I like Charlie Strong. I desperately want him to succeed at Texas. You can almost be sure that he’s made dozens of good judgment calls that are less public than the ones I’ve cited since arriving in Austin. But from my perspective, he’s made some marginal to bad judgment calls, in areas that we as fans can observe, in exercising his duties as the UT head coach.  Right now those calls may be the difference between 3-5 and 5-3. That’s not fatal, yet.

Are today’s football players that reach elite levels of competition now so specialized that they aren’t so good at seeing how their performance fits into down and distance? From a broad statistical stand point the Texas defense had a good game against Kansas State. But Kansas State was 9 of 17 in third down conversions. Five of those conversions came on an average of third and 11 and Kansas State’s two longest plays from scrimmage came on third and 13 and third and 14. Mainly this happened because defensive linemen lost containment of the quarterback and defensive backs let receivers get behind them because they were covering like it was third and 5 not third and 14.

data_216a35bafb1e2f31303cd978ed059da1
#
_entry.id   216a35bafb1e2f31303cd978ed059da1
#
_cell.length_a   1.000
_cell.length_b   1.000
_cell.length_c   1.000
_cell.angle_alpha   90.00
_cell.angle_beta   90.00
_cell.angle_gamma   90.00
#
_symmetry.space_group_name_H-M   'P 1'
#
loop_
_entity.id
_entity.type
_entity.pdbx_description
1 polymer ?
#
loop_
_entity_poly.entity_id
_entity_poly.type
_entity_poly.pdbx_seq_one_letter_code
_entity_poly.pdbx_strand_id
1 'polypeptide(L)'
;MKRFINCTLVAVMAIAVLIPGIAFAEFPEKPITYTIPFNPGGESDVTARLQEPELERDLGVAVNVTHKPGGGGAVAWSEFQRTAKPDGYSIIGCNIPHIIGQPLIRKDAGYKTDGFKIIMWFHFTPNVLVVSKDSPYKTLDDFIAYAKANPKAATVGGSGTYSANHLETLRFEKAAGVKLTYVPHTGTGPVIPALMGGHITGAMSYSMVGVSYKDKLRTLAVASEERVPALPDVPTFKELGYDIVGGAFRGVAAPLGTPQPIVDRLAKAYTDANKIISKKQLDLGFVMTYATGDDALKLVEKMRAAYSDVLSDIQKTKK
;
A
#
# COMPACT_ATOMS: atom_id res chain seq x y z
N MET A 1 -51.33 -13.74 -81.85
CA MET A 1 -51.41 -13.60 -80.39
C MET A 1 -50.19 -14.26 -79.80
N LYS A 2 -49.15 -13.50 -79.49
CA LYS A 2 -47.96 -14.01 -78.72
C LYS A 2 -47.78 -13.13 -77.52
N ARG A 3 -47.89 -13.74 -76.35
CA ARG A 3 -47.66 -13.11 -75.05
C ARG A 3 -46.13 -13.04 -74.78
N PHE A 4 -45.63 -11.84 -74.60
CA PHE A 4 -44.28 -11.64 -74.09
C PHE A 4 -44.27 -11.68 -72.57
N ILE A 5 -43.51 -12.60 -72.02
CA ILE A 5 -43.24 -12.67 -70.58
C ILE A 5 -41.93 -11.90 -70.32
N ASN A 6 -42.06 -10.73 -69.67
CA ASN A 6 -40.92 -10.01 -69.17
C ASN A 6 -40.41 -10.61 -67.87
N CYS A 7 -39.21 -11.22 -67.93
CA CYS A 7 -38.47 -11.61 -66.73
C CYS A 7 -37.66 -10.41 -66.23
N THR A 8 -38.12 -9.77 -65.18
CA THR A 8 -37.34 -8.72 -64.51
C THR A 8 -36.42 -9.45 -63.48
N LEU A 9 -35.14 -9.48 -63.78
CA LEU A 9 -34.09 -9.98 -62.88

Speaking of defense, Texas is tied for 41st in the country in forcing turnovers with 14 for the season. That’s not enough to be considered elite. They could lose to Texas Tech if they don’t force at least three turnovers.

Freshman running back D’Onta Foreman came in early in the third quarter against Kansas State and had three rushes for 19 yards. For the season he’s had five rushes for 51 yards. That’s a small body of work to judge, but I’d move him into the regular running back rotation and make sure he gets 10 + carries a game for the rest of this season.

Did you note that former Longhorn defensive tackle Lamarr Houston, now playing for the Chicago Bears, tore up his knee while celebrating a sack on New England’s second string quarterback, in the 4th quarter, with his team behind by 28 points? Talk about not understanding a team game.

HooK ‘eM,


Over/Under Contest



Read more
Page 3 of 6«12345»...Last »